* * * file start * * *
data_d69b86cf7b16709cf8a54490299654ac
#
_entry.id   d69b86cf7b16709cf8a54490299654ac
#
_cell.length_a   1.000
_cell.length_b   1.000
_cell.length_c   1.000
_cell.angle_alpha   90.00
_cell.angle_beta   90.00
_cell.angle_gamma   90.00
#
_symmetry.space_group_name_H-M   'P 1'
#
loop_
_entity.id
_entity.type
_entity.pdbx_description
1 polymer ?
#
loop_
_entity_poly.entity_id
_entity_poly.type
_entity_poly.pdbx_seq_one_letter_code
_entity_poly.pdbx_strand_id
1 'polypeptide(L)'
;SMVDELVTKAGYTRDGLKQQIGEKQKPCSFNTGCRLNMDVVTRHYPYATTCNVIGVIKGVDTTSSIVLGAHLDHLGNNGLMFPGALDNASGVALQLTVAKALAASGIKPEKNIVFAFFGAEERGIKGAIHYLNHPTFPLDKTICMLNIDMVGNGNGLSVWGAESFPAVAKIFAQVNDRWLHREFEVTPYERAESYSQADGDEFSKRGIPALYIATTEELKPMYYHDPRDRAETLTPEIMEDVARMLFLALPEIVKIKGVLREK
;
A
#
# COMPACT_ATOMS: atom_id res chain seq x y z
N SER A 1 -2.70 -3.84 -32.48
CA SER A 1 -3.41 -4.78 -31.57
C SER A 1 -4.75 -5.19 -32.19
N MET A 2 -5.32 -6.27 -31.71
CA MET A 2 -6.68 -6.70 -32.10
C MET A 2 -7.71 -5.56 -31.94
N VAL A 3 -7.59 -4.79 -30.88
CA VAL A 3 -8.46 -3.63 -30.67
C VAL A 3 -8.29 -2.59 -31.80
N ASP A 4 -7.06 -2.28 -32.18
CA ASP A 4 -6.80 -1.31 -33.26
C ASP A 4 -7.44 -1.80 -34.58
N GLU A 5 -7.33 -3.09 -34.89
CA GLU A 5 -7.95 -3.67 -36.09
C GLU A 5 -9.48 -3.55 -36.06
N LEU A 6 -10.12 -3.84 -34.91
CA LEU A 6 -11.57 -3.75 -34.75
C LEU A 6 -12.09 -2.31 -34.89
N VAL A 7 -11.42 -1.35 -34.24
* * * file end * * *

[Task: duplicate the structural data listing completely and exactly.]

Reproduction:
data_d69b86cf7b16709cf8a54490299654ac
#
_entry.id   d69b86cf7b16709cf8a54490299654ac
#
_cell.length_a   1.000
_cell.length_b   1.000
_cell.length_c   1.000
_cell.angle_alpha   90.00
_cell.angle_beta   90.00
_cell.angle_gamma   90.00
#
_symmetry.space_group_name_H-M   'P 1'
#
loop_
_entity.id
_entity.type
_entity.pdbx_description
1 polymer ?
#
loop_
_entity_poly.entity_id
_entity_poly.type
_entity_poly.pdbx_seq_one_letter_code
_entity_poly.pdbx_strand_id
1 'polypeptide(L)'
;SMVDELVTKAGYTRDGLKQQIGEKQKPCSFNTGCRLNMDVVTRHYPYATTCNVIGVIKGVDTTSSIVLGAHLDHLGNNGLMFPGALDNASGVALQLTVAKALAASGIKPEKNIVFAFFGAEERGIKGAIHYLNHPTFPLDKTICMLNIDMVGNGNGLSVWGAESFPAVAKIFAQVNDRWLHREFEVTPYERAESYSQADGDEFSKRGIPALYIATTEELKPMYYHDPRDRAETLTPEIMEDVARMLFLALPEIVKIKGVLREK
;
A
#
# COMPACT_ATOMS: atom_id res chain seq x y z
N SER A 1 -2.70 -3.84 -32.48
CA SER A 1 -3.41 -4.78 -31.57
C SER A 1 -4.75 -5.19 -32.19
N MET A 2 -5.32 -6.27 -31.71
CA MET A 2 -6.68 -6.70 -32.10
C MET A 2 -7.71 -5.56 -31.94
N VAL A 3 -7.59 -4.79 -30.88
CA VAL A 3 -8.46 -3.63 -30.67
C VAL A 3 -8.29 -2.59 -31.80
N ASP A 4 -7.06 -2.28 -32.18
CA ASP A 4 -6.80 -1.31 -33.26
C ASP A 4 -7.44 -1.80 -34.58
N GLU A 5 -7.33 -3.09 -34.89
CA GLU A 5 -7.95 -3.67 -36.09
C GLU A 5 -9.48 -3.55 -36.06
N LEU A 6 -10.12 -3.84 -34.91
CA LEU A 6 -11.57 -3.75 -34.75
C LEU A 6 -12.09 -2.31 -34.89
N VAL A 7 -11.42 -1.35 -34.24